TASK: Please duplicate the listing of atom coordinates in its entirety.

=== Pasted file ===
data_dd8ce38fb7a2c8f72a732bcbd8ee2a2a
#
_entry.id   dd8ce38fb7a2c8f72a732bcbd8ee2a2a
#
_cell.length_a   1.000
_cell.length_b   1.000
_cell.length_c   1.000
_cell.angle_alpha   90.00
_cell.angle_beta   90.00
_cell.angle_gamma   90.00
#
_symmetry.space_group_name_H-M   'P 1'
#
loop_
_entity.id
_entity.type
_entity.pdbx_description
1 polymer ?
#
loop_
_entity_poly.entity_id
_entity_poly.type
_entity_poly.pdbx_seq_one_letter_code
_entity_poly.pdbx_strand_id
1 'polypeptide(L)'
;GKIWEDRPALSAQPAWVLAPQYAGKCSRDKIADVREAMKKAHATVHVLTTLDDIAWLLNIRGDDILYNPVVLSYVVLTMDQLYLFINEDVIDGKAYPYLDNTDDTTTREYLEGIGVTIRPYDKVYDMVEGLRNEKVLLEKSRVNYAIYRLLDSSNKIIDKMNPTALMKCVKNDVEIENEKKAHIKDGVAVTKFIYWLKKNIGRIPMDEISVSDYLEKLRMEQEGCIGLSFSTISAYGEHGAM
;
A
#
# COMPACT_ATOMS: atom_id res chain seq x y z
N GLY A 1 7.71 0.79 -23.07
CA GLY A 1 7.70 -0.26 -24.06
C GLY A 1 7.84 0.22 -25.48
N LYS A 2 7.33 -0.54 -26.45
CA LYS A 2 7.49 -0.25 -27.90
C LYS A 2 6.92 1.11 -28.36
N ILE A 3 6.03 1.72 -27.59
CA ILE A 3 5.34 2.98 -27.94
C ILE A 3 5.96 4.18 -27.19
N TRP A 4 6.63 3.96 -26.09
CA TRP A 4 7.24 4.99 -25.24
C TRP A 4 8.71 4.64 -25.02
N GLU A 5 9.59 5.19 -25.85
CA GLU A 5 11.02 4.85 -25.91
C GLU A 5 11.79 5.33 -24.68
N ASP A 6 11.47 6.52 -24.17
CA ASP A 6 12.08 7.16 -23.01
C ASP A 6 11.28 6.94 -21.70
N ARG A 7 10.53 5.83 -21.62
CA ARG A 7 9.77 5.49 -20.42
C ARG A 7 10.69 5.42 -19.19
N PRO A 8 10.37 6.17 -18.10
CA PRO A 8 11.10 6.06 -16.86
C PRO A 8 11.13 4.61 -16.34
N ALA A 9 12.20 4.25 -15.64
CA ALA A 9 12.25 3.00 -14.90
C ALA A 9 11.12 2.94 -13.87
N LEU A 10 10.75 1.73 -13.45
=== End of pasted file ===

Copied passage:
data_dd8ce38fb7a2c8f72a732bcbd8ee2a2a
#
_entry.id   dd8ce38fb7a2c8f72a732bcbd8ee2a2a
#
_cell.length_a   1.000
_cell.length_b   1.000
_cell.length_c   1.000
_cell.angle_alpha   90.00
_cell.angle_beta   90.00
_cell.angle_gamma   90.00
#
_symmetry.space_group_name_H-M   'P 1'
#
loop_
_entity.id
_entity.type
_entity.pdbx_description
1 polymer ?
#
loop_
_entity_poly.entity_id
_entity_poly.type
_entity_poly.pdbx_seq_one_letter_code
_entity_poly.pdbx_strand_id
1 'polypeptide(L)'
;GKIWEDRPALSAQPAWVLAPQYAGKCSRDKIADVREAMKKAHATVHVLTTLDDIAWLLNIRGDDILYNPVVLSYVVLTMDQLYLFINEDVIDGKAYPYLDNTDDTTTREYLEGIGVTIRPYDKVYDMVEGLRNEKVLLEKSRVNYAIYRLLDSSNKIIDKMNPTALMKCVKNDVEIENEKKAHIKDGVAVTKFIYWLKKNIGRIPMDEISVSDYLEKLRMEQEGCIGLSFSTISAYGEHGAM
;
A
#
# COMPACT_ATOMS: atom_id res chain seq x y z
N GLY A 1 7.71 0.79 -23.07
CA GLY A 1 7.70 -0.26 -24.06
C GLY A 1 7.84 0.22 -25.48
N LYS A 2 7.33 -0.54 -26.45
CA LYS A 2 7.49 -0.25 -27.90
C LYS A 2 6.92 1.11 -28.36
N ILE A 3 6.03 1.72 -27.59
CA ILE A 3 5.34 2.98 -27.94
C ILE A 3 5.96 4.18 -27.19
N TRP A 4 6.63 3.96 -26.09
CA TRP A 4 7.24 4.99 -25.24
C TRP A 4 8.71 4.64 -25.02
N GLU A 5 9.59 5.19 -25.85
CA GLU A 5 11.02 4.85 -25.91
C GLU A 5 11.79 5.33 -24.68
N ASP A 6 11.47 6.52 -24.17
CA ASP A 6 12.08 7.16 -23.01
C ASP A 6 11.28 6.94 -21.70
N ARG A 7 10.53 5.83 -21.62
CA ARG A 7 9.77 5.49 -20.42
C ARG A 7 10.69 5.42 -19.19
N PRO A 8 10.37 6.17 -18.10
CA PRO A 8 11.10 6.06 -16.86
C PRO A 8 11.13 4.61 -16.34
N ALA A 9 12.20 4.25 -15.64
CA ALA A 9 12.25 3.00 -14.90
C ALA A 9 11.12 2.94 -13.87
N LEU A 10 10.75 1.73 -13.45